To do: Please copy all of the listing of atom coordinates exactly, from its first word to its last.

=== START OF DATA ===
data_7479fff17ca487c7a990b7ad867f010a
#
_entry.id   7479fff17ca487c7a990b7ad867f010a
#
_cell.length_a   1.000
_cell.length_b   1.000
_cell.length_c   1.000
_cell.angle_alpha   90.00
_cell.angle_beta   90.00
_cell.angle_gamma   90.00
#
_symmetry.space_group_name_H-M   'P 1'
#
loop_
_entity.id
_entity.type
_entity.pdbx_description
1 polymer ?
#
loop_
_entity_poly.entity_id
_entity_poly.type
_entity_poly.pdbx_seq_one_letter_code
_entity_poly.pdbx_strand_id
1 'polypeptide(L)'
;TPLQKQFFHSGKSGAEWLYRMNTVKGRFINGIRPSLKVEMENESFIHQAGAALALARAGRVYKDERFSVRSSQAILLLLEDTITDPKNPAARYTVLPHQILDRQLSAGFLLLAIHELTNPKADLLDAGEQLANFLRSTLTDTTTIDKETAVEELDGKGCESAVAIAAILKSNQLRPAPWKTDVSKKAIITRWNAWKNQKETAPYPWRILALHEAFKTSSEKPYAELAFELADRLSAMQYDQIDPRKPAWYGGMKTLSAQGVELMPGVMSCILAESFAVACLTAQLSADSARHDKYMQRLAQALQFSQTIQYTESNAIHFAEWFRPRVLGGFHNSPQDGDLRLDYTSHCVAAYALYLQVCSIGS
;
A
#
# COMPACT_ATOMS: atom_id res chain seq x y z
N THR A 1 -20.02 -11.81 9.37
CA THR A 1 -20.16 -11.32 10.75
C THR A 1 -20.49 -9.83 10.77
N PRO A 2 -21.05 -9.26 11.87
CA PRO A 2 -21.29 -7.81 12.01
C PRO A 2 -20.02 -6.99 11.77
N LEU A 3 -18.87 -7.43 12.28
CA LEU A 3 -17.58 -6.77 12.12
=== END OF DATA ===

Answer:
data_7479fff17ca487c7a990b7ad867f010a
#
_entry.id   7479fff17ca487c7a990b7ad867f010a
#
_cell.length_a   1.000
_cell.length_b   1.000
_cell.length_c   1.000
_cell.angle_alpha   90.00
_cell.angle_beta   90.00
_cell.angle_gamma   90.00
#
_symmetry.space_group_name_H-M   'P 1'
#
loop_
_entity.id
_entity.type
_entity.pdbx_description
1 polymer ?
#
loop_
_entity_poly.entity_id
_entity_poly.type
_entity_poly.pdbx_seq_one_letter_code
_entity_poly.pdbx_strand_id
1 'polypeptide(L)'
;TPLQKQFFHSGKSGAEWLYRMNTVKGRFINGIRPSLKVEMENESFIHQAGAALALARAGRVYKDERFSVRSSQAILLLLEDTITDPKNPAARYTVLPHQILDRQLSAGFLLLAIHELTNPKADLLDAGEQLANFLRSTLTDTTTIDKETAVEELDGKGCESAVAIAAILKSNQLRPAPWKTDVSKKAIITRWNAWKNQKETAPYPWRILALHEAFKTSSEKPYAELAFELADRLSAMQYDQIDPRKPAWYGGMKTLSAQGVELMPGVMSCILAESFAVACLTAQLSADSARHDKYMQRLAQALQFSQTIQYTESNAIHFAEWFRPRVLGGFHNSPQDGDLRLDYTSHCVAAYALYLQVCSIGS
;
A
#
# COMPACT_ATOMS: atom_id res chain seq x y z
N THR A 1 -20.02 -11.81 9.37
CA THR A 1 -20.16 -11.32 10.75
C THR A 1 -20.49 -9.83 10.77
N PRO A 2 -21.05 -9.26 11.87
CA PRO A 2 -21.29 -7.81 12.01
C PRO A 2 -20.02 -6.99 11.77
N LEU A 3 -18.87 -7.43 12.28
CA LEU A 3 -17.58 -6.77 12.12